npieces = length(zfixed) + 2
for(pidx in 1:npieces){
yp = y[piecewise.idx == pidx]
xx = h(yfixed[pidx]) + (yp - yfixed[pidx])*dh(yfixed[pidx])
res[piecewise.idx == pidx] = xx
}
return(res)
}
```

In the following plot, \(h\) is shown in black, and \(h_+\) is in green. The black circles are \((y_i, h(y_i))\) , and the dashed green vertical lines are \(z_i\) .

We implement a vectorized function to compute the (normalized) CDF of \(g_+ = \exp(h_+)\) :

\[ \begin{align*} G_+(y) & = \int_{-\infty}^y \exp(h_+(x)) dx \\ & = \int_{-\infty}^{\min\{z_1,y\}} \exp(h_+(x)) dx \\ & \qquad + \int_{z_1}^{\min\{z_2,\max\{y, z_1\}\}} \exp(h_+(x)) dx \\ & \qquad + \cdots \\ & \qquad + \int_{z_{k-1}}^{\min\{z_k,\max\{y, z_{k-1}\}\}} \exp(h_+(x)) dx \\ & \qquad + \int_{z_k}^{\max\{z_k,y\}} \exp(h_+(x)) dx \end{align*} \]

In particular, the above formulation means that we can precompute \(G_+(z_i)\) which means it is only necessary to compute the last, non-zero integral for each \(y\) .

```
gplus.cdf = function(vals, yfixed)
{
# equivalently: integrate(function(z) exp(hplus(z, yfixed)), lower=-Inf, upper = vals)
zfixed = zfix(yfixed)
zlen = length(zfixed)
pct = numeric(length(vals))
norm.const = 0
for(zi in 0:zlen) {
if(zi == 0)
{
zm = -Inf
} else {
zm = zfixed[zi]
}
if(zi == zlen)
{
zp = Inf
} else {
zp = zfixed[zi+1]
}
yp = yfixed[zi+1]
ds = exp(h(yp))/dh(yp) * ( exp((zp - yp)*dh(yp)) - exp((zm - yp)*dh(yp)) )
cidx = zm < vals & vals <= zp
hidx = vals > zp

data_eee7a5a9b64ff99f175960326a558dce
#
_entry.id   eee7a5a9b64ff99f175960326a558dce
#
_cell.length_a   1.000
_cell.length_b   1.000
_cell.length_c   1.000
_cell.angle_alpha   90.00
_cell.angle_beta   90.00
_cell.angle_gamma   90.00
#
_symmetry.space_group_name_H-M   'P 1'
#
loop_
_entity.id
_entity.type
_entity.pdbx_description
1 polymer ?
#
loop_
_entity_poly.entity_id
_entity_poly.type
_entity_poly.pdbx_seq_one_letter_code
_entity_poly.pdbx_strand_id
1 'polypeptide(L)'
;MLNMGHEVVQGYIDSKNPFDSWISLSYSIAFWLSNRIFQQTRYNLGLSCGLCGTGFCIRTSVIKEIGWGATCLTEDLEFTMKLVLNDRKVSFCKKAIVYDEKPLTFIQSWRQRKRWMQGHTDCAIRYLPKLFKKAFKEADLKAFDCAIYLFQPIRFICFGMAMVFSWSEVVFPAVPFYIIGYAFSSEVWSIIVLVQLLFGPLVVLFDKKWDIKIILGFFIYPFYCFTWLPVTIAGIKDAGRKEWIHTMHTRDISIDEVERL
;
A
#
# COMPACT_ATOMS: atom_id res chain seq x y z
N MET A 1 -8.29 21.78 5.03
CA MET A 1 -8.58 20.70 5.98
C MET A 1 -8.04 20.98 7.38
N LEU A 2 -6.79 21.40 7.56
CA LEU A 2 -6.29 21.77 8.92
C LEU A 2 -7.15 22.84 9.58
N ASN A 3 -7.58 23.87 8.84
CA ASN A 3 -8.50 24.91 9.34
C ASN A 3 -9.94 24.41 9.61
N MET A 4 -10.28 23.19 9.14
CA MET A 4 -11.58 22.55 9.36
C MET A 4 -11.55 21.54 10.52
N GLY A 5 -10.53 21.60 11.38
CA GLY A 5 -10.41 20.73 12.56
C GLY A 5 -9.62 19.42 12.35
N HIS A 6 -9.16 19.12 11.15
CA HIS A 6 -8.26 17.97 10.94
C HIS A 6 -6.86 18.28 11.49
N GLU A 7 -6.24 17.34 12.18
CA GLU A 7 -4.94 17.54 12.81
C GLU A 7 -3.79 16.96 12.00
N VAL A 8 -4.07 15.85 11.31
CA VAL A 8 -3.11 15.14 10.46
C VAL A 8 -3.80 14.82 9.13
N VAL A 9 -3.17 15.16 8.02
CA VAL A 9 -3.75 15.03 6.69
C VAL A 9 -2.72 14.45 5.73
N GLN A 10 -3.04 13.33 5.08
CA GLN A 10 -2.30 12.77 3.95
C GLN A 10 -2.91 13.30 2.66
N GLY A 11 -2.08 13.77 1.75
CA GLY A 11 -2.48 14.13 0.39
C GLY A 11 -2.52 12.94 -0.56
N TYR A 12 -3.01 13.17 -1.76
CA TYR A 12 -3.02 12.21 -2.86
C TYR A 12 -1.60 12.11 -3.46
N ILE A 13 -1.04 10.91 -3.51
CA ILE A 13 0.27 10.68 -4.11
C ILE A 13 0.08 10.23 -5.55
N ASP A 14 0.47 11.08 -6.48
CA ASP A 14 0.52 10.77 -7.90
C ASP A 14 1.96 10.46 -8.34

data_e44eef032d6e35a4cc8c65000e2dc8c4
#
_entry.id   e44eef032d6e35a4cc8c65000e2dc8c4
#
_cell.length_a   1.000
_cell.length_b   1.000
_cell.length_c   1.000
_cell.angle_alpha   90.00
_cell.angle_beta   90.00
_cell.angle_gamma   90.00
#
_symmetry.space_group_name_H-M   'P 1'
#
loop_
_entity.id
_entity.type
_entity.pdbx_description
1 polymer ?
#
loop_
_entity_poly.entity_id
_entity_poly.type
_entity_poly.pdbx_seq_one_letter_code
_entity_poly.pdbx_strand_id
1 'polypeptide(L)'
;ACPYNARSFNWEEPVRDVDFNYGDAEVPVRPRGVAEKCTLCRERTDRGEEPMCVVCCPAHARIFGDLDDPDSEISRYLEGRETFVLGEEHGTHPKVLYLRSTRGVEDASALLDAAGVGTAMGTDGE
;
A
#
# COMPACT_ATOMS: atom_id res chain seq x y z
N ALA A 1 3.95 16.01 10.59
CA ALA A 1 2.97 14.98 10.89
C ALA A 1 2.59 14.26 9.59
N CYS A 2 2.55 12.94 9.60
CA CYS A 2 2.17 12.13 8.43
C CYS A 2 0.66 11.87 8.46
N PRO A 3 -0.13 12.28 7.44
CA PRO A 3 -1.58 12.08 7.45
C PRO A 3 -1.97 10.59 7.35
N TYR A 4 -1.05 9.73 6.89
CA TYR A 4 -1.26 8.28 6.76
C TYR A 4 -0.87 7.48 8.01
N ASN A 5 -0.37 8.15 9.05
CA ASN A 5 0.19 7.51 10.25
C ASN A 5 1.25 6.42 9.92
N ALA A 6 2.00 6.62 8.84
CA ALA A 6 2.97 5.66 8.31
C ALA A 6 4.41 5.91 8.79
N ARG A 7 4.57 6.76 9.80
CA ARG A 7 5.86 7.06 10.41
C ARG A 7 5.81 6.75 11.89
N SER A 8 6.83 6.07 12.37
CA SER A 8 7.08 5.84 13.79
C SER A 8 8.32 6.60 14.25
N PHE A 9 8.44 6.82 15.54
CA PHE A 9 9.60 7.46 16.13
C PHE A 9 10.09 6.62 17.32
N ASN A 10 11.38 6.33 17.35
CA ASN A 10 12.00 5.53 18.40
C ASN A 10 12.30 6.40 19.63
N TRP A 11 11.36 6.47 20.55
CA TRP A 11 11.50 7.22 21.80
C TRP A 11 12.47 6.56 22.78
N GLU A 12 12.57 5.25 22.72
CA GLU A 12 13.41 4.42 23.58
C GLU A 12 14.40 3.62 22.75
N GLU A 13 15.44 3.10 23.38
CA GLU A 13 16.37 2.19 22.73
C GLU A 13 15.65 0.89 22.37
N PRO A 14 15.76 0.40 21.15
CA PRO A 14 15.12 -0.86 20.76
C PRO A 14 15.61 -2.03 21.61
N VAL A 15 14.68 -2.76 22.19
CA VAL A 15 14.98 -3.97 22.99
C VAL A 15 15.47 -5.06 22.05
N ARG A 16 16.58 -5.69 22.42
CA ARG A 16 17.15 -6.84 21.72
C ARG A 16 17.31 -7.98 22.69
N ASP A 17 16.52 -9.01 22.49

pct[cidx] = pct[cidx] + exp(h(yp))/dh(yp) * ( exp((vals[cidx] - yp)*dh(yp)) - exp((zm - yp)*dh(yp)) )
pct[hidx] = pct[hidx] + ds
norm.const = norm.const + ds
}
l = list(
pct = pct / norm.const,
norm.const = norm.const
)
return(l)
}
```

Next, we write a function to sample from \(g_+\) . This proceeds via a probability integral transform, inverting realizations from a \(\mbox{Unif}(0,1)\) distribution. Using the previous sum-of-integrals formulation for \(G_+\) , this requires a search across \(\{ G_+(z_1), \cdots G_+(z_{k-1}) \}\) and then inverting a single integral.

```
## sample from the gplus density
gplus.sample = function(samp.size, yfixed)
{
zfixed = zfix(yfixed)
gp = gplus.cdf(zfixed, yfixed)
zpct = gp$pct
norm.const = gp$norm.const
ub = c(0, zpct, 1)
unif.samp = runif(samp.size)
fidx = findInterval(unif.samp, ub)
num.intervals = length(ub) - 1
zlow = c(ymin, zfixed)
res = rep(NaN, length(unif.samp))
for(ii in 1:num.intervals)
{
ui = unif.samp[ fidx == ii ]
if(length(ui) == 0)
{
next
}
## Invert the gplus CDF
yp = yfixed[ii]
zm = zlow[ii]
tmp = (ui - ub[ii]) * dh(yp) * norm.const / exp(h(yp)) + exp( (zm - yp)*dh(yp) )
tmp = yp + log(tmp) / dh(yp)
res[ fidx == ii ] = tmp
}
return(res)
}
```

Results

The results are impressive. It takes only a handful of fixed points to reach an acceptance rate that exceed 95%. The figure below shows this convergence. In each plot, 10000 samples are taken from \(g_+\) . Blue dots show rejected samples, and gray dots show samples from the target density, \(g\) . After each experiment, two of the rejected points are chosen as new fixed points. The black dots, and corresponding rug plot, indicate these fixed points. With only 9 fixed points, the acceptance rate is 96%.